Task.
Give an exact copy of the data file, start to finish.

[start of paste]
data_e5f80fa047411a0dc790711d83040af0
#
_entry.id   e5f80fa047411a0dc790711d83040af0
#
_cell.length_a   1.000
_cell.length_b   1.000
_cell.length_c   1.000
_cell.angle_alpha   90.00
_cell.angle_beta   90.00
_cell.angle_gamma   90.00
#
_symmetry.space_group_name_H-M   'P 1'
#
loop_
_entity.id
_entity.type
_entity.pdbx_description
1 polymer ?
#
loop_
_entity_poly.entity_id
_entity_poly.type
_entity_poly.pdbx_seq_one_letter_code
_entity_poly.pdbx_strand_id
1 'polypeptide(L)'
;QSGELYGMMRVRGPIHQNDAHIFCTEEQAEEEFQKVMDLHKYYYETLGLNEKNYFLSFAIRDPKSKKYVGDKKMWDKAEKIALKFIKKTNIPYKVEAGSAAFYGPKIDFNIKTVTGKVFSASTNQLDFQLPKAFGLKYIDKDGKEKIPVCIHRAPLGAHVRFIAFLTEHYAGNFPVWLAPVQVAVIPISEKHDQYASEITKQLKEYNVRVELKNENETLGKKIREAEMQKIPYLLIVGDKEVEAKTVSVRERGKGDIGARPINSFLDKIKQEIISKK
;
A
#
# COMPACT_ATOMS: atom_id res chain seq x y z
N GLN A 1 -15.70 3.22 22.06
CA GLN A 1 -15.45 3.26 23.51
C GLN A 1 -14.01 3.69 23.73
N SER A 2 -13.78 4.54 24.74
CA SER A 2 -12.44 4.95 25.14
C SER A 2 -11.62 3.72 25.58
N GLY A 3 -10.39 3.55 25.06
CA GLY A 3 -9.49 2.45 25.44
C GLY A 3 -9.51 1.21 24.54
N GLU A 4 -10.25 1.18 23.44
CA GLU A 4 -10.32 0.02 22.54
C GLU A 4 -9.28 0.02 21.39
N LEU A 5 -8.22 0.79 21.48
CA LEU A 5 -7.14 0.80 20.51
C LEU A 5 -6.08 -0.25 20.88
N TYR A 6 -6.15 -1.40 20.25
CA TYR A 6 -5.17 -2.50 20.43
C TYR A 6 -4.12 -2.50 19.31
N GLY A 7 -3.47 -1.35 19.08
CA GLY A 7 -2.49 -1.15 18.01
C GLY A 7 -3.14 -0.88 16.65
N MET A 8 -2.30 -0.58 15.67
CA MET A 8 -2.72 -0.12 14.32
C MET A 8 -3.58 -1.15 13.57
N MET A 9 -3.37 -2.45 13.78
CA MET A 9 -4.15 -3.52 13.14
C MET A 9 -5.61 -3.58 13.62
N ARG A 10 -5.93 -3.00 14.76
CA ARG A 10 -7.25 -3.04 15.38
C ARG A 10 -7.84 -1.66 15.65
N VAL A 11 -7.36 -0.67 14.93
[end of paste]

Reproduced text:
data_e5f80fa047411a0dc790711d83040af0
#
_entry.id   e5f80fa047411a0dc790711d83040af0
#
_cell.length_a   1.000
_cell.length_b   1.000
_cell.length_c   1.000
_cell.angle_alpha   90.00
_cell.angle_beta   90.00
_cell.angle_gamma   90.00
#
_symmetry.space_group_name_H-M   'P 1'
#
loop_
_entity.id
_entity.type
_entity.pdbx_description
1 polymer ?
#
loop_
_entity_poly.entity_id
_entity_poly.type
_entity_poly.pdbx_seq_one_letter_code
_entity_poly.pdbx_strand_id
1 'polypeptide(L)'
;QSGELYGMMRVRGPIHQNDAHIFCTEEQAEEEFQKVMDLHKYYYETLGLNEKNYFLSFAIRDPKSKKYVGDKKMWDKAEKIALKFIKKTNIPYKVEAGSAAFYGPKIDFNIKTVTGKVFSASTNQLDFQLPKAFGLKYIDKDGKEKIPVCIHRAPLGAHVRFIAFLTEHYAGNFPVWLAPVQVAVIPISEKHDQYASEITKQLKEYNVRVELKNENETLGKKIREAEMQKIPYLLIVGDKEVEAKTVSVRERGKGDIGARPINSFLDKIKQEIISKK
;
A
#
# COMPACT_ATOMS: atom_id res chain seq x y z
N GLN A 1 -15.70 3.22 22.06
CA GLN A 1 -15.45 3.26 23.51
C GLN A 1 -14.01 3.69 23.73
N SER A 2 -13.78 4.54 24.74
CA SER A 2 -12.44 4.95 25.14
C SER A 2 -11.62 3.72 25.58
N GLY A 3 -10.39 3.55 25.06
CA GLY A 3 -9.49 2.45 25.44
C GLY A 3 -9.51 1.21 24.54
N GLU A 4 -10.25 1.18 23.44
CA GLU A 4 -10.32 0.02 22.54
C GLU A 4 -9.28 0.02 21.39
N LEU A 5 -8.22 0.79 21.48
CA LEU A 5 -7.14 0.80 20.51
C LEU A 5 -6.08 -0.25 20.88
N TYR A 6 -6.15 -1.40 20.25
CA TYR A 6 -5.17 -2.50 20.43
C TYR A 6 -4.12 -2.50 19.31
N GLY A 7 -3.47 -1.35 19.08
CA GLY A 7 -2.49 -1.15 18.01
C GLY A 7 -3.14 -0.88 16.65
N MET A 8 -2.30 -0.58 15.67
CA MET A 8 -2.72 -0.12 14.32
C MET A 8 -3.58 -1.15 13.57
N MET A 9 -3.37 -2.45 13.78
CA MET A 9 -4.15 -3.52 13.14
C MET A 9 -5.61 -3.58 13.62
N ARG A 10 -5.93 -3.00 14.76
CA ARG A 10 -7.25 -3.04 15.38
C ARG A 10 -7.84 -1.66 15.65
N VAL A 11 -7.36 -0.67 14.93